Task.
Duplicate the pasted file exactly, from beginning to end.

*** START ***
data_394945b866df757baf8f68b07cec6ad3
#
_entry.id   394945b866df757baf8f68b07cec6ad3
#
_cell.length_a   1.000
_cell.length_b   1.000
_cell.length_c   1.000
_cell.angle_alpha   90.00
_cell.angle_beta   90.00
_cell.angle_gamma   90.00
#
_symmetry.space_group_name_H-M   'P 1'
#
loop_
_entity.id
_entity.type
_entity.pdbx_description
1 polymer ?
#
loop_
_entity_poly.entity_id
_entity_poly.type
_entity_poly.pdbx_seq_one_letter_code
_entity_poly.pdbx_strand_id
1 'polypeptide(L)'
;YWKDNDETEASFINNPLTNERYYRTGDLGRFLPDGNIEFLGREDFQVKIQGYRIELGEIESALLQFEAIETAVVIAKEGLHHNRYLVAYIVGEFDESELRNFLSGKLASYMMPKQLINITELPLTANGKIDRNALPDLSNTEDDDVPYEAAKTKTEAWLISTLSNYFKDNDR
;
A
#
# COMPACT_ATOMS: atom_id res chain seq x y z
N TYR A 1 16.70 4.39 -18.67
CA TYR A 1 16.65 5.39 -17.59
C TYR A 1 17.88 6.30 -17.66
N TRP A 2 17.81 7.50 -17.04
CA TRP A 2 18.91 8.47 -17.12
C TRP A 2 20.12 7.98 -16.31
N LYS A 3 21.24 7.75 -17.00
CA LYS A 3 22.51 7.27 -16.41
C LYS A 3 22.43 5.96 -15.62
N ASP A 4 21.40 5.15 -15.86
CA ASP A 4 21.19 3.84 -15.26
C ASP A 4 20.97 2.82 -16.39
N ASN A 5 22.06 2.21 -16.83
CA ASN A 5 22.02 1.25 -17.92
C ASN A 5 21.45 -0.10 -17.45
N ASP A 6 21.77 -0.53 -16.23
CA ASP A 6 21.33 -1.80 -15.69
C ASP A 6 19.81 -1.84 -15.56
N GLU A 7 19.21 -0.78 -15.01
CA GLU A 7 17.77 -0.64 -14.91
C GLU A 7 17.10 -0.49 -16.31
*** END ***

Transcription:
data_394945b866df757baf8f68b07cec6ad3
#
_entry.id   394945b866df757baf8f68b07cec6ad3
#
_cell.length_a   1.000
_cell.length_b   1.000
_cell.length_c   1.000
_cell.angle_alpha   90.00
_cell.angle_beta   90.00
_cell.angle_gamma   90.00
#
_symmetry.space_group_name_H-M   'P 1'
#
loop_
_entity.id
_entity.type
_entity.pdbx_description
1 polymer ?
#
loop_
_entity_poly.entity_id
_entity_poly.type
_entity_poly.pdbx_seq_one_letter_code
_entity_poly.pdbx_strand_id
1 'polypeptide(L)'
;YWKDNDETEASFINNPLTNERYYRTGDLGRFLPDGNIEFLGREDFQVKIQGYRIELGEIESALLQFEAIETAVVIAKEGLHHNRYLVAYIVGEFDESELRNFLSGKLASYMMPKQLINITELPLTANGKIDRNALPDLSNTEDDDVPYEAAKTKTEAWLISTLSNYFKDNDR
;
A
#
# COMPACT_ATOMS: atom_id res chain seq x y z
N TYR A 1 16.70 4.39 -18.67
CA TYR A 1 16.65 5.39 -17.59
C TYR A 1 17.88 6.30 -17.66
N TRP A 2 17.81 7.50 -17.04
CA TRP A 2 18.91 8.47 -17.12
C TRP A 2 20.12 7.98 -16.31
N LYS A 3 21.24 7.75 -17.00
CA LYS A 3 22.51 7.27 -16.41
C LYS A 3 22.43 5.96 -15.62
N ASP A 4 21.40 5.15 -15.86
CA ASP A 4 21.19 3.84 -15.26
C ASP A 4 20.97 2.82 -16.39
N ASN A 5 22.06 2.21 -16.83
CA ASN A 5 22.02 1.25 -17.92
C ASN A 5 21.45 -0.10 -17.45
N ASP A 6 21.77 -0.53 -16.23
CA ASP A 6 21.33 -1.80 -15.69
C ASP A 6 19.81 -1.84 -15.56
N GLU A 7 19.21 -0.78 -15.01
CA GLU A 7 17.77 -0.64 -14.91
C GLU A 7 17.10 -0.49 -16.31